HR is a broad category. It brings to mind employee benefits, the oversight of the employee lifecycle, and lots of paperwork, but it does have a precise business purpose. The real intention for HR is to make employment more profitable. It does this by helping the employer save money and make money in all aspects related to employment.
HR does this in three essential ways:
- Provides Protection: It protects the organization against employment-related fines and lawsuits.
- Reduces Costs: It reduces the costs related to employment.
- Productivity: It maximizes employee productivity.
While there is nothing that can prevent an employer from being sued, strong HR can substantially reduce the risks of lawsuits or other costly compliance-related consequences. HR does this by ensuring the organization is following federal, state and municipal legal requirements.
The government has in place many agencies that are tasked with investigating violations and administering fines. Here are a few:
- The Occupational Safety and Health Administration looks into workplace safety violations.
- The Equal Employment Opportunity Commission investigates discrimination claims.
- The U.S. Citizenship and Immigration Services might audit your I-9’s.
The penalties for violations can vary widely, from inconvenient to devastating. According to a study published by Hiscox, the average cost for an employee lawsuit that results in a defense or settlement payment is $160,000. Employing people comes with risk, and it is HR’s responsibility to manage and reduce the risk for the company.
The penalties for violations can range from amounts that are mildly inconvenient to those that are financially devastating, so you don’t want to leave these areas to chance or hope you stay under the radar. Employing people comes with risk, and it’s an HR job to manage and reduce that risk.
Reduction of Employment Costs
Compensation is a critical part of any workplace strategy. Balancing the need to compensate high achieving employees and to reach business profitability objectives is essential. HR guides a business owner by determining how to compensate the workforce at a rate that is equal to their value to the business.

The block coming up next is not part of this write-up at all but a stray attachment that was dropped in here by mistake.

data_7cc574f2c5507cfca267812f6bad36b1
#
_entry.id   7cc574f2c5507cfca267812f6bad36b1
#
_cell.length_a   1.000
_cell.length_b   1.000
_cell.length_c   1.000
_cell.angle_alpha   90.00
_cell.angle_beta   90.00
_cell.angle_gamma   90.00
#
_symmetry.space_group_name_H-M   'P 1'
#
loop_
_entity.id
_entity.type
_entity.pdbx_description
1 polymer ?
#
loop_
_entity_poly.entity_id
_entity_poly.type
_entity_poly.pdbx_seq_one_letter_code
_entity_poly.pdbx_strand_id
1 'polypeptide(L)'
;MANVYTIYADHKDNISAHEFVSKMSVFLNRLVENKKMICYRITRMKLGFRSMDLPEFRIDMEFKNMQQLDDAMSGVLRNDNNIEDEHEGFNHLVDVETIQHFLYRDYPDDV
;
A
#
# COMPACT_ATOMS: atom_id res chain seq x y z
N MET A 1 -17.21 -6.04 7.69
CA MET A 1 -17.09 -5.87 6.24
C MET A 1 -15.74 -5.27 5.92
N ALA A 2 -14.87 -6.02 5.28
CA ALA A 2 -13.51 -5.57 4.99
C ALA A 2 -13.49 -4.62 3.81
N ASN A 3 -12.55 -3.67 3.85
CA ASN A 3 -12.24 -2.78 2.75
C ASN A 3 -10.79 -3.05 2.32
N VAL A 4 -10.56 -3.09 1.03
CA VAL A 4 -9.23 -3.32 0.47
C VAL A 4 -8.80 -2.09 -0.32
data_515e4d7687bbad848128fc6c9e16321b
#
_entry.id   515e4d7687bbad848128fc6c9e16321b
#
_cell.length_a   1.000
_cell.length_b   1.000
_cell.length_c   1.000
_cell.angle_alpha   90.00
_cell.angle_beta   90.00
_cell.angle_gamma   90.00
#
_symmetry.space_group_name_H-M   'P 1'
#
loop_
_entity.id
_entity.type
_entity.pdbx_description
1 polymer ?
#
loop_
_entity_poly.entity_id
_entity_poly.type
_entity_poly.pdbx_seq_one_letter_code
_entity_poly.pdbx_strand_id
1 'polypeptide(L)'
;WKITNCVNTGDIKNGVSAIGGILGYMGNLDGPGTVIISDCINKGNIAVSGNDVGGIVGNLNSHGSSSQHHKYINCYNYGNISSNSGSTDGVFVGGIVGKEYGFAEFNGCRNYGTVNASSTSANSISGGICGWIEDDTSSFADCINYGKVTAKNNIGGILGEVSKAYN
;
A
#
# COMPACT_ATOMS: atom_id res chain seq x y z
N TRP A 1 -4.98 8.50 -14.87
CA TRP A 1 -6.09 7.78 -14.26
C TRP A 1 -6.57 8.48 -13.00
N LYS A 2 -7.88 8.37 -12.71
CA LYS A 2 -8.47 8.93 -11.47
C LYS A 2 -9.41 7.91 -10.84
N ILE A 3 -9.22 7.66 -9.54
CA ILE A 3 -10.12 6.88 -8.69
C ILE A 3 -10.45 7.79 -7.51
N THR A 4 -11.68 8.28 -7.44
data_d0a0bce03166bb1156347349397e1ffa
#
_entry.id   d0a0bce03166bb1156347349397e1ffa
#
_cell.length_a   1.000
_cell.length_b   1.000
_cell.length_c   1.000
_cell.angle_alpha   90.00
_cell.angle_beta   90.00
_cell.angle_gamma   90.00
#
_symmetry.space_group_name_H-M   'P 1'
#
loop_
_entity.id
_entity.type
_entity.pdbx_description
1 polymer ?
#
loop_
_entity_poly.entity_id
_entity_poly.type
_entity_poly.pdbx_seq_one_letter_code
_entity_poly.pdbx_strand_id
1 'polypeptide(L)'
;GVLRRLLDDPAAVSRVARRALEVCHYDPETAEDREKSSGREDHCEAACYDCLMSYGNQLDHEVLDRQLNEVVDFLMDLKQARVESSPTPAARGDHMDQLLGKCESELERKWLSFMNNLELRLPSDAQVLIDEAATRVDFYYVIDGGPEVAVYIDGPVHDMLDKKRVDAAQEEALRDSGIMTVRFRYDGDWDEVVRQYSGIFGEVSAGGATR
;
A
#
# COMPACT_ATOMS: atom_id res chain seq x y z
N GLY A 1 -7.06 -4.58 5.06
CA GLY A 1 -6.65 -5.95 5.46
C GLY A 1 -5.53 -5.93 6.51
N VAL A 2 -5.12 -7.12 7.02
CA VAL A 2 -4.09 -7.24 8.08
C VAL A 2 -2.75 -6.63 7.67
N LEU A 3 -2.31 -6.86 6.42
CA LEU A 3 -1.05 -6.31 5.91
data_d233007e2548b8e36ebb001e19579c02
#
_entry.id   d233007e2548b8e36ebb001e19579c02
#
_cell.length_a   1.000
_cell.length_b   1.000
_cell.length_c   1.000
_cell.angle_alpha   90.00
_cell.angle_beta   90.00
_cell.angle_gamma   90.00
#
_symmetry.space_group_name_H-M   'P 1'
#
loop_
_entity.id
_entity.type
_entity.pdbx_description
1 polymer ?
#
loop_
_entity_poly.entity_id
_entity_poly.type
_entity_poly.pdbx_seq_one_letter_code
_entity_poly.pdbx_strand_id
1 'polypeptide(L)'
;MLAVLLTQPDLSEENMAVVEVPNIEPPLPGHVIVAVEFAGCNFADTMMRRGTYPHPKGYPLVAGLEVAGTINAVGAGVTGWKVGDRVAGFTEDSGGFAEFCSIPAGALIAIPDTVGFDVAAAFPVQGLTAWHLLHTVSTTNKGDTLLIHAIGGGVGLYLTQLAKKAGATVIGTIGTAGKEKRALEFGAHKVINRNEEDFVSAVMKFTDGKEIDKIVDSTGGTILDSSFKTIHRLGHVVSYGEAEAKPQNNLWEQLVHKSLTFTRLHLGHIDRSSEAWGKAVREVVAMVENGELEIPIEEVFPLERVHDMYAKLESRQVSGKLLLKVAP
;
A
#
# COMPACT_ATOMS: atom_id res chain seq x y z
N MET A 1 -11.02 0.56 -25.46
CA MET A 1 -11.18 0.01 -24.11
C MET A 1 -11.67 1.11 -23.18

There are also employment costs HR can help cut:
- Hiring and recruitment processes can be streamlined and assessed for inefficiencies.
- Turnover costs can be reduced by improving your onboarding process, communications, and engagement efforts.
- Inefficiencies can be resolved through performance management and discipline.
- Offering some form of Paid Time Off can enable sick employees to stay home and rest so they don’t come to work sick, spread their germs, and reduce the productivity of the office even more than if they’d stayed home.
HR helps with recruitment practices by putting processes in place to hire the right people, and guide them through the hiring process . According to recent study by careerbuilder.com, three out of four companies have made a bad hire, and the average cost of hiring the wrong person for the job is $14,900.
Increased Employee Productivity
HR can also help the organization increase its revenue by encouraging and helping employees to be more collaborative, innovative, creative, knowledgeable, skilled, and just plain better at their jobs. Coaching, training, skill development, career advancement, outside education, and culture advancements are tried-and-true productivity-building methods. They also have the added perk of directly benefiting your employees.
HR provides employees with clear, concise, and transparent guidelines for their position resulting in focus and increased productivity. When HR works on maximizing productivity, it’s able to serve the interests of both the employer and employees in ways that are visible and appreciated by all parties.
HR is Good for Business
Undervaluing or neglecting HR and its responsibilities puts an organization a greater risk, wastes money on subpar operations, and hinders employers and employees in reaching their full potential. Whether you are a business owner, office manager, an HR department of one, or a team of HR professionals, spending time on HR supports everyone’s success.